Commentary on October 2023
The headlines in October were dominated by the tragic events in the Middle East. An initial
rally in markets was abruptly halted as the outbreak of violence prompted a shift away from
risk assets. Global equities closed 2% lower for the month. The oil price surged 3% amid
concerns of rising tensions across the region, which accounts for over one third of the global
supply. Airlines and other transportation stocks led equity markets lower, with the sector
falling 5% overall as the rise in oil prices threatened to erode profits. Gold put in a strong
performance, rising 10% to a new all-time high for the sterling-based investor, as demand
for a safe haven surged.
Bond markets initially sold off. The yield on the 10-year US Treasury rose to cross the 5% mark for the first time since 2007, fuelled by surprisingly strong US economic data and concern over the ballooning fiscal deficit, before retreating to close the month flat at 4.7%. Two of the most high-profile bond investors, hedge fund billionaire Bill Ackman and Bill Gross, the founder of PIMCO, separately announced on social media that they were buying bonds, providing the catalyst for a recovery.
The US economy continued to surprise on the upside, with GDP growth for the third quarter recording a robust 4.9%, well above its typical level of 2-3%. Job gains continued, with September payrolls +336,000 versus estimates for +170,000. Retail sales also came in stronger than expected, growing 3.8% year-on-year. The stronger growth picture was reflected in a slight miss in the inflation data, with core CPI, which excludes food and energy costs, rising 0.3% over the month. However, the data is inflated by housing costs, a lagging indicator that is still rising above 7%. Once this is excluded, core inflation drops below 3%, within the upper end of the Federal Reserve’s target range. Moreover, forward looking indicators are signalling a potential slowdown ahead. Consumer confidence dropped to a five-month low, while the ISM manufacturing index came in much lower than expectations. The US Federal Reserve continued to reiterate its stance of “higher for longer” on interest rate policy but chose to keep rates unchanged once again, observing that the recent rise in bond yields is acting as an unofficial tightening of monetary policy, reducing the pressure on the authorities to raise rates any further.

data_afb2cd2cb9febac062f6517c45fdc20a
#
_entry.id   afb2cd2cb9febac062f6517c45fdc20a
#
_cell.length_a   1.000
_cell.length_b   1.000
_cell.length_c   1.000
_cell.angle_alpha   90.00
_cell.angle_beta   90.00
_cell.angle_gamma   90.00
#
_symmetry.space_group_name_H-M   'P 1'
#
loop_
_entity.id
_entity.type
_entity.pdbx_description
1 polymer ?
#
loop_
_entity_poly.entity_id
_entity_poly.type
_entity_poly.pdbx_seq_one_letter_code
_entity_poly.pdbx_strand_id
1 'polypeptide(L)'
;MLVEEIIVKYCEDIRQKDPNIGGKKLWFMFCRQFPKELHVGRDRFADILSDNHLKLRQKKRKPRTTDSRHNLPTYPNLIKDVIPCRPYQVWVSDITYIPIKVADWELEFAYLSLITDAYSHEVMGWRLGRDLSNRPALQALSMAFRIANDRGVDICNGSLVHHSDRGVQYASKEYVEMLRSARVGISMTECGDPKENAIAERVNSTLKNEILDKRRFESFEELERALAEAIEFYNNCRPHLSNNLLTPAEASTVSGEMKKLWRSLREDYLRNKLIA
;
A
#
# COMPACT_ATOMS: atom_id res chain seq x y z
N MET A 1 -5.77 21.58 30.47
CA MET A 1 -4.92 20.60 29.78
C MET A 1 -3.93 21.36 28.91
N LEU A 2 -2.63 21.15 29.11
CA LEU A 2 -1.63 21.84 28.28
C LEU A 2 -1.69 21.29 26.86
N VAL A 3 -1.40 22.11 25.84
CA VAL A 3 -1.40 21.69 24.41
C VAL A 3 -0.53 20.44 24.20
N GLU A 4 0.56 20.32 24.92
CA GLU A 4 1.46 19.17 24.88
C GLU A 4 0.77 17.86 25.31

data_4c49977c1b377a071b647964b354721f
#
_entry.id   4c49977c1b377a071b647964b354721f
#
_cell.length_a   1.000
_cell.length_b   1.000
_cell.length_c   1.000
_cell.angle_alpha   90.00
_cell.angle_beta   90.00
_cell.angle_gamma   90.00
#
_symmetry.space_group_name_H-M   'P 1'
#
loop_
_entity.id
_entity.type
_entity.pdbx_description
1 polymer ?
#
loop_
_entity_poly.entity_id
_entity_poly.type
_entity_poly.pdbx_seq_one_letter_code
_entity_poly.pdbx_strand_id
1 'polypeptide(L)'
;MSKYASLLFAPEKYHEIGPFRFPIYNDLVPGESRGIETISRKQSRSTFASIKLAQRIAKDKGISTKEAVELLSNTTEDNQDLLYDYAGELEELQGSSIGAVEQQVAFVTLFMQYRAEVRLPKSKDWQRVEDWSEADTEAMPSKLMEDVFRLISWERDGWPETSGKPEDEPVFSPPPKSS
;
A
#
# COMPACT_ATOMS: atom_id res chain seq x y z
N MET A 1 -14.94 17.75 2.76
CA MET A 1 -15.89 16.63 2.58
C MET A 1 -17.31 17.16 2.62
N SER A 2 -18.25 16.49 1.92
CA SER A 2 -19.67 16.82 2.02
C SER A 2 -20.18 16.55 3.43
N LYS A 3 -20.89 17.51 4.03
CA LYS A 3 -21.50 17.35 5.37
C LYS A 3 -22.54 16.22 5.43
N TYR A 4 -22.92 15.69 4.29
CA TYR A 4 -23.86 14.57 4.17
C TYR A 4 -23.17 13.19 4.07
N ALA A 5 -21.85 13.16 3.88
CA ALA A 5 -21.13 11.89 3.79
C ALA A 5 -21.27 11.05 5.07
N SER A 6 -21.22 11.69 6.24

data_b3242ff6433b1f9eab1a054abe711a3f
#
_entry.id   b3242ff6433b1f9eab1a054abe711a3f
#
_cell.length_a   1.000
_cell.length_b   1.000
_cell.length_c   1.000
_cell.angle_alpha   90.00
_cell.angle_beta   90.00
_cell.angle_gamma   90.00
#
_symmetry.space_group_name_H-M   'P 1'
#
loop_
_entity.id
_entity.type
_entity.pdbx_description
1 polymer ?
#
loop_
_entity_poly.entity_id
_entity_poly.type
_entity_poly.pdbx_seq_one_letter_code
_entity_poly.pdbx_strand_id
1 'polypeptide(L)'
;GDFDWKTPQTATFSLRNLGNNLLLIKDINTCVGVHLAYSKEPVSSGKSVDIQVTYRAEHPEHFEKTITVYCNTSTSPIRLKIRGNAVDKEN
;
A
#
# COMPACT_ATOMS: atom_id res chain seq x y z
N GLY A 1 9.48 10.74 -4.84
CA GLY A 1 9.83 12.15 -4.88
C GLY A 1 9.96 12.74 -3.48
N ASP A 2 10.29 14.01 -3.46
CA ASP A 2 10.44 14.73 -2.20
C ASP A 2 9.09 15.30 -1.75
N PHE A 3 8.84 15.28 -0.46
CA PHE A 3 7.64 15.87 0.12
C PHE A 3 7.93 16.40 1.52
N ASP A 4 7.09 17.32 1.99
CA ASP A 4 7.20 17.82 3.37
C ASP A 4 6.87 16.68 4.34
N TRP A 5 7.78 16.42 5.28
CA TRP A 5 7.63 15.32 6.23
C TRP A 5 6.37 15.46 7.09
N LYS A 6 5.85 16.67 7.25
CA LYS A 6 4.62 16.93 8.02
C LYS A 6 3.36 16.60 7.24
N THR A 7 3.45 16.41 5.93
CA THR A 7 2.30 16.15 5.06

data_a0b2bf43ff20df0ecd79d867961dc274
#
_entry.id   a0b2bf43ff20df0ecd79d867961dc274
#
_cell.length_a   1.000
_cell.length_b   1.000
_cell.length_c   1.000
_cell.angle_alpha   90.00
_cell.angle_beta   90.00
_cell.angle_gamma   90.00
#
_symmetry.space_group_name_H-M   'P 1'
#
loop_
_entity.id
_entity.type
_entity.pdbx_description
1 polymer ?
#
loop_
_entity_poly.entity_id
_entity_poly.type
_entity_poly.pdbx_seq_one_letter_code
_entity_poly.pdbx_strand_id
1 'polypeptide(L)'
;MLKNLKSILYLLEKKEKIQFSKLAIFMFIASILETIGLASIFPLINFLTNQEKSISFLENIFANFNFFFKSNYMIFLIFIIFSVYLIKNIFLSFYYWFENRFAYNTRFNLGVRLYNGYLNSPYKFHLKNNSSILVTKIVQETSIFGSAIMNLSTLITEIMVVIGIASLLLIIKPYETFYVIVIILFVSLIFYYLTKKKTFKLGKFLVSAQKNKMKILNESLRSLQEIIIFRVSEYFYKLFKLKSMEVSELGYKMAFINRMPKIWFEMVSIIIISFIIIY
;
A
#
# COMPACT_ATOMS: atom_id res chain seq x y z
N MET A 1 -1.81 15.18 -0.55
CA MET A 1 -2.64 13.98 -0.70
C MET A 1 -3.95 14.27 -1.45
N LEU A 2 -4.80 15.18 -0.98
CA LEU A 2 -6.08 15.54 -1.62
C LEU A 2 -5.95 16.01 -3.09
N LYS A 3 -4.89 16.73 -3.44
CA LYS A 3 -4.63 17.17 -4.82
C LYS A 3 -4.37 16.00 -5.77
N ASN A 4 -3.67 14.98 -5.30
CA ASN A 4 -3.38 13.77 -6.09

The stronger than expected economic performance was reflected in third quarter US corporate earnings, which came in mostly ahead of expectations. Overall results are on course to reach a new all-time high, with consensus estimates for earnings to grow by a respectable 12.1% in 2024. Investors were reassured by strong figures from major banks such as Bank of America, which reported their best results in more than a decade as net interest income surged on the back of higher interest rates. Mega cap technology company Meta also beat estimates but cautioned on the outlook for advertising spending going forward. UK-based advertising group WPP made similar comments.
Data for the UK economy in September showed little change. Retail sales came in weaker, down 1.2%. However, this followed strong figures in August, with both months affected by unseasonal weather patterns. Growth in wages showed no signs of decelerating overall, although starting salaries rose at their slowest pace in 2 years, suggesting that the labour market could finally be cooling. Inflation was unchanged, with the CPI at 6.7% versus estimates for a slight fall to 6.6%; a rise in petrol prices was offset by weakness in food prices, which saw their first fall in two years. House prices continued to prove resilient given the recent jump in mortgage rates, rising in October by 0.9%, and thus reducing the annual rate of decline to just 3.3%. However, the rate of transactions was 17% lower over the year. The Bank of England also chose to keep the level of interest rates unchanged for the second time in a row, adding to hopes that rates may finally have peaked.